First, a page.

One of the Offstage Problems of EB-5 — It Lets the Sharks Fleece the Naive

By David North on July 28, 2016

Sometimes a financial program can do substantial damage to individual victims without the program's operators doing anything wrong — and EB-5 is a good example.

The mere presence of the program — offering, as it does, green cards to aliens who invest in the United States — can wreak havoc without any direct complicity from politicians or government officials. That's one of the reasons Congress should not interfere with the scheduled sunset of the major part of the program on September 30. This generalization flows from one of a set of highly specific stories, this one being about how a Mainland China multi-millionaire couple, eager to participate in EB-5 and with a trusting nature, managed to lose close to $1.5 million to a Chinese-American couple living in an elegant six-bedroom mansion in the DC suburbs; and how a Chinese-American lawyer, retained by the Mainland couple, is alleged to have helped in the process, either by negligence or design.

The story is spelled out, in excruciating detail, in a civil suit filed in Maryland's federal courts by Li Che, the wife of a wealthy Chinese businessman (Zhengang Zhang), against her former lawyer, Sam H. Chang and his DC law firm: Wasserman, Mancini & Chang. Che, perhaps realizing that the couple who swindled her and her husband were without any real assets despite the mansion, only sued the lawyer (for negligence and legal malpractice). The complaint can be seen in the courts' electronic files, PACER, as case 8:16-cv-02665-PX.

The story also shows that locally specific cultural skills matter; that being a terrific success in a business in provincial China does not predict equal success, or even survival, in another commercial environment. (The story that follows is based on the complaint, which, by definition, has yet to be tested in open court.)

Che and her husband live in one of those huge Chinese cities that I had not heard of, Zibo City, a place with 2.8 million people, some 300 miles south of Beijing. Neither speaks a word of English and the husband "speaks only an uncommon dialect of Chinese", one of the many statements in the complaint that is not amplified. (The complaint, filed by a U.S. law firm, reads as if it were written by someone whose first language is not English.)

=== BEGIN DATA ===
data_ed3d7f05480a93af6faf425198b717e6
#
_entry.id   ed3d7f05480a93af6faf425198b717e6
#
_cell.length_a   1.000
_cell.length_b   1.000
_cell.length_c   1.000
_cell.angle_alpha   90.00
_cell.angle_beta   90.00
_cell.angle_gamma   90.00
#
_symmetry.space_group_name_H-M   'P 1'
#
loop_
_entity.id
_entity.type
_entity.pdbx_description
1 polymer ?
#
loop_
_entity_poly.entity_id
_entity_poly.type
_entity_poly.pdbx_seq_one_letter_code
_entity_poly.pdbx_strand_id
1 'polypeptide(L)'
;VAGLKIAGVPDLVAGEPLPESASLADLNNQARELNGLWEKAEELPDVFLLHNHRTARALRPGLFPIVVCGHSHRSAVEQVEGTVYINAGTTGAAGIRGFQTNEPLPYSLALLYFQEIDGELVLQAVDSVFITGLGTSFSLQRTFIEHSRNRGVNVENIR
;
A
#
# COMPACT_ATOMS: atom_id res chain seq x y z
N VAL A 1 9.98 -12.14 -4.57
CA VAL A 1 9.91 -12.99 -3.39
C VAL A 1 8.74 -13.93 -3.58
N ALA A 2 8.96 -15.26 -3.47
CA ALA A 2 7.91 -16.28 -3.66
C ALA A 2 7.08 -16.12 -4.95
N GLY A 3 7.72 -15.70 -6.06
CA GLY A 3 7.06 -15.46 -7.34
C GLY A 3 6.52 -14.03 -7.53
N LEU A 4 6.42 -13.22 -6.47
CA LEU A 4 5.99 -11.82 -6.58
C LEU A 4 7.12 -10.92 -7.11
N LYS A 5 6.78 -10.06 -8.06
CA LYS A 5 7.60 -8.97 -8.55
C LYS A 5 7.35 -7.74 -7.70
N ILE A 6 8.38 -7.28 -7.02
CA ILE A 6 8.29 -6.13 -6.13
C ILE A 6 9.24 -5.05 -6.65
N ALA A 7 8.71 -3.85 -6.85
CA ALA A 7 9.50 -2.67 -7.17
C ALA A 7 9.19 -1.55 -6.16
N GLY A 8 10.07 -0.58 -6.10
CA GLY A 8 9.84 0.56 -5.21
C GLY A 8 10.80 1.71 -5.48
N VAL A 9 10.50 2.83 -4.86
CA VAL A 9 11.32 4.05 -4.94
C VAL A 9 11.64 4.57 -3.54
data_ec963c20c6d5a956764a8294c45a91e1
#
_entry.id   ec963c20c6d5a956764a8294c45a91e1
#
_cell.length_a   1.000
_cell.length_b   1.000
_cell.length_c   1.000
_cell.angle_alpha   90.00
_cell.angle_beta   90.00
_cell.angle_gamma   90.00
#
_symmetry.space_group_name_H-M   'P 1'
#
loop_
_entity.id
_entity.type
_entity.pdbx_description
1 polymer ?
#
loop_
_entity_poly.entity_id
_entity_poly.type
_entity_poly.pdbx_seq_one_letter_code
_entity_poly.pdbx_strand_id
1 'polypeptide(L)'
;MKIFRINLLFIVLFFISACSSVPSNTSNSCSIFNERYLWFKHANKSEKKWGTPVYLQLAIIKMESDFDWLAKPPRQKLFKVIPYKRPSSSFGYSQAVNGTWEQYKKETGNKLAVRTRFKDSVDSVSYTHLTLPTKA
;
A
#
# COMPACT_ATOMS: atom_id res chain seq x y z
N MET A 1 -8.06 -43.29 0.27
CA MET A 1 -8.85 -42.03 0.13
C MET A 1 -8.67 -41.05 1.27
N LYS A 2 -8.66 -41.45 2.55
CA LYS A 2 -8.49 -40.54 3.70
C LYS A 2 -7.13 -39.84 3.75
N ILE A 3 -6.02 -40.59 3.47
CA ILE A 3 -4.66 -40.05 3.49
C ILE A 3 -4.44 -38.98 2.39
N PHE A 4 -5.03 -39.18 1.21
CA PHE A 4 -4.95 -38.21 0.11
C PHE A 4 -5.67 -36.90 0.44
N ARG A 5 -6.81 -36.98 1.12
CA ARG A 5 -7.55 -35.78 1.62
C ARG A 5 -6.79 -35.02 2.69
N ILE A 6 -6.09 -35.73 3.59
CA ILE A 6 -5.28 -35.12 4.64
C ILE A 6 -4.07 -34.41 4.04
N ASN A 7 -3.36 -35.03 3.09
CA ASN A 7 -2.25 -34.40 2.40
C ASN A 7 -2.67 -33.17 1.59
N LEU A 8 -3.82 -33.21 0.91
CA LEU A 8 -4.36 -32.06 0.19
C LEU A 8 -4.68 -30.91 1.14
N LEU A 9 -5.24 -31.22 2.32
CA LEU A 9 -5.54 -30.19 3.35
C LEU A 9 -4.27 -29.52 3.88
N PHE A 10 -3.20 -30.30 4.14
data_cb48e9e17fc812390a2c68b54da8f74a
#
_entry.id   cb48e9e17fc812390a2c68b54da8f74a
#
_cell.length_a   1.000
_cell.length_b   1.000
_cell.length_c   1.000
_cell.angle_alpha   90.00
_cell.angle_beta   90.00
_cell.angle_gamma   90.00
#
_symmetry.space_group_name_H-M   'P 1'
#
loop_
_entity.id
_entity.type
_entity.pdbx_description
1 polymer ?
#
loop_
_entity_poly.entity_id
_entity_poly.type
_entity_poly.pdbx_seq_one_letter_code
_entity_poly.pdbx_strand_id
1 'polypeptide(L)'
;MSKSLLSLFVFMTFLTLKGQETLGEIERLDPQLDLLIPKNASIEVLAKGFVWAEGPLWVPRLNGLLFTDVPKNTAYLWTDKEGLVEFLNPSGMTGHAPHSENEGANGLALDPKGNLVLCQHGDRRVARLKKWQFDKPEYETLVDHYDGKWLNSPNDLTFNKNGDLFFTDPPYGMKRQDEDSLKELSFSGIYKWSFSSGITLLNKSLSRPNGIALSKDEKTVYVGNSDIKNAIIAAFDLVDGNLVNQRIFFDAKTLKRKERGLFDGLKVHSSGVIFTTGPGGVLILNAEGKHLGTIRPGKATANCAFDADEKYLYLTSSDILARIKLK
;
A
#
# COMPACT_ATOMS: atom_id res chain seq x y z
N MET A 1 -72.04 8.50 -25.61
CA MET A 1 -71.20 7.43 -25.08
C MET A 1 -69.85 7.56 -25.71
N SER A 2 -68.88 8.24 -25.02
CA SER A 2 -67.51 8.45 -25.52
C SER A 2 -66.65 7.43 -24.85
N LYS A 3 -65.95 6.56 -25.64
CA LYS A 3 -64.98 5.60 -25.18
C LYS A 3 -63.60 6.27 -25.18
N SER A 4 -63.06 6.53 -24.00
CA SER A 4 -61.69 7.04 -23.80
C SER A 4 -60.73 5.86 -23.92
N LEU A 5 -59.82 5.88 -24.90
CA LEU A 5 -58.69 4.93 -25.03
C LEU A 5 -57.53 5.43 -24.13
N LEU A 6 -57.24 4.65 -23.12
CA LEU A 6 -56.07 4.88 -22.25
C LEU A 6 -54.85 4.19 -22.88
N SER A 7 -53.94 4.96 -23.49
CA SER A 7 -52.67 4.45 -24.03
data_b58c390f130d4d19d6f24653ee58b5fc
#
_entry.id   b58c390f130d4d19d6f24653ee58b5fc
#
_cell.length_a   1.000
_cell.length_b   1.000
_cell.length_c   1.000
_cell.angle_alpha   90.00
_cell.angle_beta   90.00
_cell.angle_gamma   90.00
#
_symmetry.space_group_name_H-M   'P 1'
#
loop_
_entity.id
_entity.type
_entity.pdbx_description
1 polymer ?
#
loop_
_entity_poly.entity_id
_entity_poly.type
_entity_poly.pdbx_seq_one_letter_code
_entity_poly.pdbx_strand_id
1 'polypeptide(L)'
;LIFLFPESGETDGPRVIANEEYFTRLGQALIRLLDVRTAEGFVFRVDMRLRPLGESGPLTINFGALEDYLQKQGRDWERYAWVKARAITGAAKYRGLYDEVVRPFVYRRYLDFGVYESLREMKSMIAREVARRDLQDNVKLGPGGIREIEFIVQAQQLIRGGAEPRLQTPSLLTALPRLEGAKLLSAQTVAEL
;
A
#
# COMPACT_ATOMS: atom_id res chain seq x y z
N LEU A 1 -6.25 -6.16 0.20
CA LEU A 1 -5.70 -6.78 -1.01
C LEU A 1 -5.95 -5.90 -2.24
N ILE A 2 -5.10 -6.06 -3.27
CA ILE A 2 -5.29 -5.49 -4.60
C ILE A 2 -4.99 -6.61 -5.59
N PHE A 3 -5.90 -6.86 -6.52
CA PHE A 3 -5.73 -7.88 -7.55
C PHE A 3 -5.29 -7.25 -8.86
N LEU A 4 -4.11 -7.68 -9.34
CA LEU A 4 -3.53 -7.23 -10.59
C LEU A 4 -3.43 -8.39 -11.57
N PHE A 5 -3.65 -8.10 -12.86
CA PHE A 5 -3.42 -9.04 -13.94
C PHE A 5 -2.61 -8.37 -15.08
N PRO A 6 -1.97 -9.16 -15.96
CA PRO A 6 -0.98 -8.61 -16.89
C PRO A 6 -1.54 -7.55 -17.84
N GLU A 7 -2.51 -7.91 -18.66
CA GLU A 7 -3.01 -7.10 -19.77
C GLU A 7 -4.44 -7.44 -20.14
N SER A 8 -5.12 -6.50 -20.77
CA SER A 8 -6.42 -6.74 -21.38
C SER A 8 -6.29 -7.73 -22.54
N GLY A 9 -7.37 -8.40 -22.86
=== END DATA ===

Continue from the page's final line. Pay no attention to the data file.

The couple, however, have long sought a way to secure a base, if not a permanent home, in the United States. Their one reported child (age 12 in 2012) was noted as wanting to study in the United States, and at the time of filing was said to be studying in Washington. The parents had been examining economic opportunities (including the EB-5 program) in the United States for the last four years.

To make a long story short, the couple met, through migrants from their province, the mansion occupants (the house has an assessed value of $930,100, which my real estate tax board experience tells me means that it is really worth about 5 to 10 percent more, and has 5,152 square feet of interior space) and the householders seemed to be prosperous, upstanding business people. The occupants were Xiaolan Zhang and her husband, Peine Yan.

Che and her husband were houseguests in the mansion for several weeks and they noticed the apparent prosperity of their host and hostess. Only later did they discover that there was a Ponzi scheme in operation and that Xiaolan Zhang was using other people's credit cards to buy expensive merchandise and then sell it at 20 percent discount, that Peide Yan was on probation for bankruptcy fraud, that he "was also charged with various theft and fraud crimes", and that he had pled guilty in Maryland's courts. The money thus raised was used to pay off previous investors who were threatening criminal action, according to the complaint.

Soon Che and spouse were working with an attorney suggested by the other couple, Sam Chang, who was said to be a good immigration and business lawyer and who could speak to the people from China in Mandarin. Che and Zhengang Xhang then deposited $1,020,000 into an account that was supposed to create both a retail business and a set of EB-5 visas for them, only to discover much later that the very next day after the money was transferred it went on to an account managed by the mansion occupants who squandered it.

The couple from Zibo City lost close to $1.5 million by the time they sued and have asserted that Chang routinely mishandled their business affairs, failed to tell them that they were being swindled, and bungled the EB-5 petition. So eventually they sued him and his law firm, making the claims outlined above.

The naiveté of these would-be EB-5 investors is breathtaking — in another setting perhaps they could have been conned into putting a million into "Aaron Burr: the Musical" — but this is only one of a long series of similar stories (see here and here), all set in motion by the EB-5 program.

To conclude on a more positive note, Che's suit, something done at her own expense, not the government's, is a welcome development. Most EB-5 victims do not sue; if it becomes apparent that there is a real danger in hornswoggling those monolingual millionaires through the EB-5 program, maybe the sharks will be more cautious, or at least turn to other prey.

I am grateful to Elise Barber, a CIS intern, for her research assistance.